TALLINN – The Tartu circuit court on Tuesday dismissed an appeal by the Toila rural municipality in the case regarding the construction permit of the Paite-Vaivina wind farm in northeast Estonia.
The court dispute concerned whether or not the Toila rural municipality had the right to refuse a construction permit to the Paite-Vaivina wind farm.
Developer of the wind farm Est Wind Power OU in November 2015 applied for the Toila rural municipality to issue design conditions for the construction of a wind farm in the area. The design conditions were approved the Ministry of Defense and issued by the rural municipality on January 2016.
In March 2016, Est Wind Power OU applied for a construction permit for its wind farm. This time, the Ministry of Defense refused to approve the permit and the Toila rural municipality did thus not to grant one.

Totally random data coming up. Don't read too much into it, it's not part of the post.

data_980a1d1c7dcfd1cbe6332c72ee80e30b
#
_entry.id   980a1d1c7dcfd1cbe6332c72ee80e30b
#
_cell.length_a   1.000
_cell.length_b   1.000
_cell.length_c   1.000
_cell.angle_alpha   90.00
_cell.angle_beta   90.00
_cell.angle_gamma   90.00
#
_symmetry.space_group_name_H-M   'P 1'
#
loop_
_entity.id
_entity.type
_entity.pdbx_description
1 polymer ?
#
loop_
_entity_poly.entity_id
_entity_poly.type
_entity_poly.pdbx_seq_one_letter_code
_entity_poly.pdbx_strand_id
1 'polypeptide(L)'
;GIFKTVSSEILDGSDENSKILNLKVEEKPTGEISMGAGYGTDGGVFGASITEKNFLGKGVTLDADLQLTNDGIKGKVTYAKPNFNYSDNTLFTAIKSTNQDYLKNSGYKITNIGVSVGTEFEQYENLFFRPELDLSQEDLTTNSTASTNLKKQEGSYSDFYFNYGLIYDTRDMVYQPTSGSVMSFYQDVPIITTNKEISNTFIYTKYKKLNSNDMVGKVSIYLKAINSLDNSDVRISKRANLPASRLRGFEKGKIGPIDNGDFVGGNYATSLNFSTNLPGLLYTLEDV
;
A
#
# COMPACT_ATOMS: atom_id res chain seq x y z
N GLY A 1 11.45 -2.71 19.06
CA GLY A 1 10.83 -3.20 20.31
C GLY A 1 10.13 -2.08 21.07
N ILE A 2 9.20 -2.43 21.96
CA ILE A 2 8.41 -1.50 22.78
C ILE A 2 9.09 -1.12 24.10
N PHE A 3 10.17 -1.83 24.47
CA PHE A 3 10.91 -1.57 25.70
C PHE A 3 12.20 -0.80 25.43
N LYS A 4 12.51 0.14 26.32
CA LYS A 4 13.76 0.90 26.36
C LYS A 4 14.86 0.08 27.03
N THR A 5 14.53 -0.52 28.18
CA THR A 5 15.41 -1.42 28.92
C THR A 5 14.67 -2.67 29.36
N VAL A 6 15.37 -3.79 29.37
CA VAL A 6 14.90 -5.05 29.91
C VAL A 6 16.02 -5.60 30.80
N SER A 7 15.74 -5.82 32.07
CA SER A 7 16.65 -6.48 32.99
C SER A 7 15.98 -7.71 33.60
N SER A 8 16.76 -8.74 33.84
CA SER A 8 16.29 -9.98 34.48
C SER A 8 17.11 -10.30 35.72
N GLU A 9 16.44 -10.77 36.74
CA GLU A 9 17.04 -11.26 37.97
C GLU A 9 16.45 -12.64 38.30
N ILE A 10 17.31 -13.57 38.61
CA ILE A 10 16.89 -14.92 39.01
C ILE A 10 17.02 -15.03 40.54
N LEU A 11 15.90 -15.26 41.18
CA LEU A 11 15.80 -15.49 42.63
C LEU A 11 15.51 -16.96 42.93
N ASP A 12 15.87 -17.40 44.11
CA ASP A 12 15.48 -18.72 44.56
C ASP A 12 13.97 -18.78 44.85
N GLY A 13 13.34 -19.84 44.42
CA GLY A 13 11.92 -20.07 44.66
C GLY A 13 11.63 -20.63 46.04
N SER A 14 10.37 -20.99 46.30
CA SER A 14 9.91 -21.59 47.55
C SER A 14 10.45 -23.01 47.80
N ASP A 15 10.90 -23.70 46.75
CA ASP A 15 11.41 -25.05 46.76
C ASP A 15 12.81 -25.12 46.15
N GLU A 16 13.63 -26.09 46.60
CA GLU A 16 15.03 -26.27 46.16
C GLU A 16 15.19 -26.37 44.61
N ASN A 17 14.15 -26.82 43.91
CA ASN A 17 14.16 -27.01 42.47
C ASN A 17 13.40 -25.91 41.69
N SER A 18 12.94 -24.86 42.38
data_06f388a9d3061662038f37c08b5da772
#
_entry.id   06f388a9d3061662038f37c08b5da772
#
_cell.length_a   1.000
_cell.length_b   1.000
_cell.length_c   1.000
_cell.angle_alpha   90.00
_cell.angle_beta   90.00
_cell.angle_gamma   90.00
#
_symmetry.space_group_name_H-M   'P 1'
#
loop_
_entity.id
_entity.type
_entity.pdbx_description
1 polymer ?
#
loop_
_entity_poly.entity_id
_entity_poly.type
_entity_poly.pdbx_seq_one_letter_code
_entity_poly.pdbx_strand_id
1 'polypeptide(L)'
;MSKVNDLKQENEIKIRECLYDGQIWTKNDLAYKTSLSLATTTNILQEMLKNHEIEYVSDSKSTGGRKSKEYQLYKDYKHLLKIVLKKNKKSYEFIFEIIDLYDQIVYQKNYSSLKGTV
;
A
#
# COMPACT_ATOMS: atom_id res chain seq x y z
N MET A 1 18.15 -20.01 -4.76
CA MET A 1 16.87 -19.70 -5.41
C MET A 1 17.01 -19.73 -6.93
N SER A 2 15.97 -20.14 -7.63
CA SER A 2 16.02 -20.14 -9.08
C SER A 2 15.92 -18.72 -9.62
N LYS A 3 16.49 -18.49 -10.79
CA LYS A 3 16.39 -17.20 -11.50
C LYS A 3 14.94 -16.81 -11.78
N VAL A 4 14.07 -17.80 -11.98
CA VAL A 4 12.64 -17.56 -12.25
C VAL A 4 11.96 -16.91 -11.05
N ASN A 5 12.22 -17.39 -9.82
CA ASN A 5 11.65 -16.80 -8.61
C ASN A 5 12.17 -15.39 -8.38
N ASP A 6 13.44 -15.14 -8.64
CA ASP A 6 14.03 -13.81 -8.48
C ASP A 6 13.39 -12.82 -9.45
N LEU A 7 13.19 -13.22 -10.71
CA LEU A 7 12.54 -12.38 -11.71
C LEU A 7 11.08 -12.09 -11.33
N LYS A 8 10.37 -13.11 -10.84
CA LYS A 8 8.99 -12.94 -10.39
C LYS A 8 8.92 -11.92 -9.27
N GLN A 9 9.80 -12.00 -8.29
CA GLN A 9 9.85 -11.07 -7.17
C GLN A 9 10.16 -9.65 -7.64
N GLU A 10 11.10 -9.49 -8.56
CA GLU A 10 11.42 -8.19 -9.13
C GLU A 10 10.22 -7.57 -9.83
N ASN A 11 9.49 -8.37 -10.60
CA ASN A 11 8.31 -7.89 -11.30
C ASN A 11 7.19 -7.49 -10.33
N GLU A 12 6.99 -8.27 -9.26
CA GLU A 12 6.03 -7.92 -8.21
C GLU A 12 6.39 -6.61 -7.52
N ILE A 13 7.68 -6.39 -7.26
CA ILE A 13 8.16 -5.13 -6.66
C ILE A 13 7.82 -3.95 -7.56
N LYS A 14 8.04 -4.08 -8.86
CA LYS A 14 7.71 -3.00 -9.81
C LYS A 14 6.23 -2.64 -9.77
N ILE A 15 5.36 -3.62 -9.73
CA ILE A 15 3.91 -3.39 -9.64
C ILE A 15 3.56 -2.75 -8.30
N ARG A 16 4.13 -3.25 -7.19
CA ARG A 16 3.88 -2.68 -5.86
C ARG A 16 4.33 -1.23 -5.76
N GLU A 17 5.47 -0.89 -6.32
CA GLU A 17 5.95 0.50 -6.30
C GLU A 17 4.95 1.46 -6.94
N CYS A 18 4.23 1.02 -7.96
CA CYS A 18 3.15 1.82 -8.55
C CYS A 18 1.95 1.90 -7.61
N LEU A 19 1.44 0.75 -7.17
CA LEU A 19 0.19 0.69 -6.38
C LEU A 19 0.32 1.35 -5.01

Est Wind Power OU made a complaint to the administrative court, which was subsequently granted.
The circuit court ruled that there is not legal basis in the valid law justifying the refusal by the Ministry of Defense to approve the construction project. The court underscored that it shares the ministry’s position that national defense interests could in this case justify the ministry not approving the construction permit; however, the state has not provided sufficient legal basis for it in its legislation. For that reason, the circuit court has initiated constitutional review proceedings in the Supreme Court.
In conclusion, the circuit court supported the position of the administrative court in that the main claim of the appellant had to be granted, but reached said conclusion based on different grounds.
The circuit court decided that while the Toila rural municipality acted in accordance with the currently valid law, the legal acts the Ministry of Defense based its actions on were partially unconstitutional. The second-tier court also decided that the administrative court was erroneous in determining the size of procedure expenses.
The circuit court’s judgement can be contested in the Supreme Court within 30 days.
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